Conditioning adds the final, important touches to your brew. The process carbonates your beer and improves the flavor profile. Without it, your beer is flat. During primary fermentation, carbon dioxide escapes. To add it back, some brewers use forced carbonation, while others prefer bottle conditioning. Can this process also increase the ABV of your brew?
In bottle conditioning, the beer undergoes secondary fermentation in an airtight vessel. This process also (slightly) increases the level of alcohol. Additional yeast and sugar are added to the beer so that, when sealed, the yeast continues consuming the sugar, producing alcohol and carbon dioxide, which remains trapped within the bottle.
Keep reading for more information on bottle conditioning, the amount of alcohol it will add to your beer, and some tips for bottle conditioning and how to measure your beer’s final ABV.
Topics We Cover
Does bottle conditioning increase ABV?
Bottle conditioning requires adding extra yeast and sugar to your homebrew. Does this secondary fermentation increase the ABV of your final beer? If so, how much?
Bottle conditioning can increase the level of alcohol in your beer, however, it’s typically not a significant change from the ABV developed by the primary fermentation.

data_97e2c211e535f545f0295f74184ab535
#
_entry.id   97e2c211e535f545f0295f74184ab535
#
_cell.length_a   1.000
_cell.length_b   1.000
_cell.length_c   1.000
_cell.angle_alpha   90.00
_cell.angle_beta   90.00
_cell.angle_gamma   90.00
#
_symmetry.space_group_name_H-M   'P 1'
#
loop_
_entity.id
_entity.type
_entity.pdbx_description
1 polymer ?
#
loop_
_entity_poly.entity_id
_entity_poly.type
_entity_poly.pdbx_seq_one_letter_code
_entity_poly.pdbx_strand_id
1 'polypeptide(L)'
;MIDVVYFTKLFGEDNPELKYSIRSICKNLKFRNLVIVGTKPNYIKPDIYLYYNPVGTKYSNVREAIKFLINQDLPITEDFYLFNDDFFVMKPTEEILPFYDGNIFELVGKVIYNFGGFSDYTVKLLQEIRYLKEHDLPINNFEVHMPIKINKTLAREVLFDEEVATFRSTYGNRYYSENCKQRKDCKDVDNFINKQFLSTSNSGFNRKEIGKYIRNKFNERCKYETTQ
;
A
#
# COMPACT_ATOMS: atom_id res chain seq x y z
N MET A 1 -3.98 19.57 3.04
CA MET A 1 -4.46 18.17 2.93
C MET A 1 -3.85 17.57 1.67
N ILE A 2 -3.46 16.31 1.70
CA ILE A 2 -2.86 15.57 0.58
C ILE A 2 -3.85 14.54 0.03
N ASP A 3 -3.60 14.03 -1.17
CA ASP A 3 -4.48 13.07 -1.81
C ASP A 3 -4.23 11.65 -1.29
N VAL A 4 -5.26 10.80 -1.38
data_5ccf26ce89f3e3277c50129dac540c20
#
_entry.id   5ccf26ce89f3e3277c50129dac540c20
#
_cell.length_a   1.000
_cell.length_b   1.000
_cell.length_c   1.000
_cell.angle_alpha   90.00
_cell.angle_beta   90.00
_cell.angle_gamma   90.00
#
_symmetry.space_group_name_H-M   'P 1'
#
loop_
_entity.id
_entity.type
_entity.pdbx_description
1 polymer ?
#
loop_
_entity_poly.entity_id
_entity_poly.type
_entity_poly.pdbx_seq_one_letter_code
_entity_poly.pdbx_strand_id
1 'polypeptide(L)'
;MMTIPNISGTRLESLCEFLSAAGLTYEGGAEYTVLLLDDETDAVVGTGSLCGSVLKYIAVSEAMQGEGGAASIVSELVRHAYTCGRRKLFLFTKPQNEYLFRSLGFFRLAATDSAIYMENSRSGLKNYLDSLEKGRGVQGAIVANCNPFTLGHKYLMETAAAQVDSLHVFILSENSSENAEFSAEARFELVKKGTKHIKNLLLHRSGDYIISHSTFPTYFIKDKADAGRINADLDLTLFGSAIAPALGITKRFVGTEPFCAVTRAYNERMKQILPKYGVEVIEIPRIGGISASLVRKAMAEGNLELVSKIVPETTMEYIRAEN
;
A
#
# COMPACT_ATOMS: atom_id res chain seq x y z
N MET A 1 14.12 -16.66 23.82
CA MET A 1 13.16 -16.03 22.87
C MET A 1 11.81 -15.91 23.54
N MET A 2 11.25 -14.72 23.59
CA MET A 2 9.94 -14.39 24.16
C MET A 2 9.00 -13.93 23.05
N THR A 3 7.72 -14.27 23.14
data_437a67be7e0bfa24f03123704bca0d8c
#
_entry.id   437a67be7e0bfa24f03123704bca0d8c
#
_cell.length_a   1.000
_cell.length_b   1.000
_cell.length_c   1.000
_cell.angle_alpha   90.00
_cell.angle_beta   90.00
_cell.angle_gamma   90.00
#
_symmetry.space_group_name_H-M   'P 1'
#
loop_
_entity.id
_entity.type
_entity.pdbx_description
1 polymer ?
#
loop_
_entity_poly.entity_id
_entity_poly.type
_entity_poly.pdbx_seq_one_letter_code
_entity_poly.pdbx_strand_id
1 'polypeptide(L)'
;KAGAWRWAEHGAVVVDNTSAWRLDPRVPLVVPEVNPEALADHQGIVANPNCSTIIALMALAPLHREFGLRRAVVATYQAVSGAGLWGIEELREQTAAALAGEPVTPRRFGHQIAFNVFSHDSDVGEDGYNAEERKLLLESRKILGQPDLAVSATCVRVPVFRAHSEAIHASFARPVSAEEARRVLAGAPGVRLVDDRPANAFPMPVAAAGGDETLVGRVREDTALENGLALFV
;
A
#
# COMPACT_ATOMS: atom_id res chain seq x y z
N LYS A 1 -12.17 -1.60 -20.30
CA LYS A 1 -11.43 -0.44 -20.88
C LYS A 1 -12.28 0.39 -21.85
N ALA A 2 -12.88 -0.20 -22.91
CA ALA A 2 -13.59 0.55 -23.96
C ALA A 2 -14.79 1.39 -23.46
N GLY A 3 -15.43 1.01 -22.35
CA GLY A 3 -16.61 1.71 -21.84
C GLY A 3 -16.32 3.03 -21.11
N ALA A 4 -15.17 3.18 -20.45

Priming sugar is used to facilitate the secondary fermentation. Yeast consumes the sugar, creating both carbon dioxide (the carbonation in your beer) and alcohol as byproducts. This fermentation may add 0.1-0.2% ABV to the final product, the specific amount is determined by how much CO2 is created.
Although it creates a small amount of additional alcohol, this amount is generally negligible. An additional byproduct is yeast sediment, which settles at the bottom of the bottle. This sediment has a cloudy texture and a unique taste that some people enjoy. It does not affect the flavor of your beer unless left for too long.
Looking for more information on what happens if you ferment your beer for too long? Check out this article!
What is bottle conditioning?
Bottle conditioning is a necessary brewing stage to help carbonate your beer.
After your beer completes primary fermentation, you still need to “gas it up.” In secondary fermentation, you add additional priming sugar and yeast, which emits carbon dioxide. That’s when the beer starts absorbing carbonation. This can somewhat change the taste of your beer, depending on the length of conditioning.
Conditioning takes time, so don’t plan to serve your beer after primary fermentation. It can take from two to four weeks, sometimes a little more. Some beers, like Belgian Ale or Imperial Stout, need longer because they have a more complex structure involving malt and yeast.
Bottle conditioning is an important step to refining your beer. According to the Oxford Companion to Beer, proper bottle conditioning results in a beer with “a finer, silkier texture of carbonation, superior foam retention, more complex flavors, [and] longer shelf.”
What factors affect bottle conditioning?
There are a few factors that can affect the bottle conditioning process.